My lathe is on a sheet metal stand which is screwed down to a plywood base. The base has wheels that can be lifted out of the way so the lathe sits on wooden blocks for absolute stability (I should but don't do that when I work). I then have wood and weight lifting weights stacked on shelves beneath the lathe to give it mass.
I also screwed some two by two wood around the upper part of the lathe stand and have wooden skirts attached to keep the worst of the sawdust out of the shelving. I also have a bunch of PVC pipe sections screwed to the wood on the back side of my lathe for my turning tools to hang.
Mom had given me holder for something that was a bunch of PVC pipes glued together. There was a thin PVC bottom to he piece to keep whatever was put in them from falling out the bottom. I had screwed that to my lathe and it has held my tools for a long time. The screw pulled out several weeks ago and I have procrastinated on reinstalling it.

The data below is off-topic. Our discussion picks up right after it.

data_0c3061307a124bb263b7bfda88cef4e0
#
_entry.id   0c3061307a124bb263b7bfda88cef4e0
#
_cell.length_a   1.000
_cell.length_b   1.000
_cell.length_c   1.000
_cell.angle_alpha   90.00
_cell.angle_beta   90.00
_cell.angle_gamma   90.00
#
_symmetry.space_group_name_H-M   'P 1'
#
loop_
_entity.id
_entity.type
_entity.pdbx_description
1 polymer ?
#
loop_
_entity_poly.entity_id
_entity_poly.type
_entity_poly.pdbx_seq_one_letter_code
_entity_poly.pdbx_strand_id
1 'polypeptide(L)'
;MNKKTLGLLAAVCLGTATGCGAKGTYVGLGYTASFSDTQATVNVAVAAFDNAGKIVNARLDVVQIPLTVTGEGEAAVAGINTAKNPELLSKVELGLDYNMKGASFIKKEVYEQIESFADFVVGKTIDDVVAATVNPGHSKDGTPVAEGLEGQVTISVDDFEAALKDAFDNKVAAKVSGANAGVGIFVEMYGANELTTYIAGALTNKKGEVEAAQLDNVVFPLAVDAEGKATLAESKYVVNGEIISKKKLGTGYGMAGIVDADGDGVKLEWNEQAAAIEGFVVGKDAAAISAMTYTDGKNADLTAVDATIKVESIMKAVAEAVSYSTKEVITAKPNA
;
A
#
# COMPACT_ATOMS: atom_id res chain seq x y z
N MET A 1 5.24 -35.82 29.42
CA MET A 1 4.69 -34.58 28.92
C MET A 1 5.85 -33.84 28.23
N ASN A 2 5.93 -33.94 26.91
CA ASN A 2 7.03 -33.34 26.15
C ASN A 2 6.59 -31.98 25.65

Today I screwed it back on. The way my pipes are designed is that there is a small hole on one side for the screw, which is screwed in from the inside, and a bigger hole directly on the other side which is for the screwdriver to reach the screw.
The first screw was easy as it went through the biggest of the pipes. A pair of plyers could hold the screw in place inside over the little hole.
I then drilled a new set of holes, going through two stacked pipes. That one was a bit tougher as my plyers would not fit into the one inch pipe. I found a pair of wire cutters were smaller and did fit. Then getting the screw aimed right and then the screwdriver.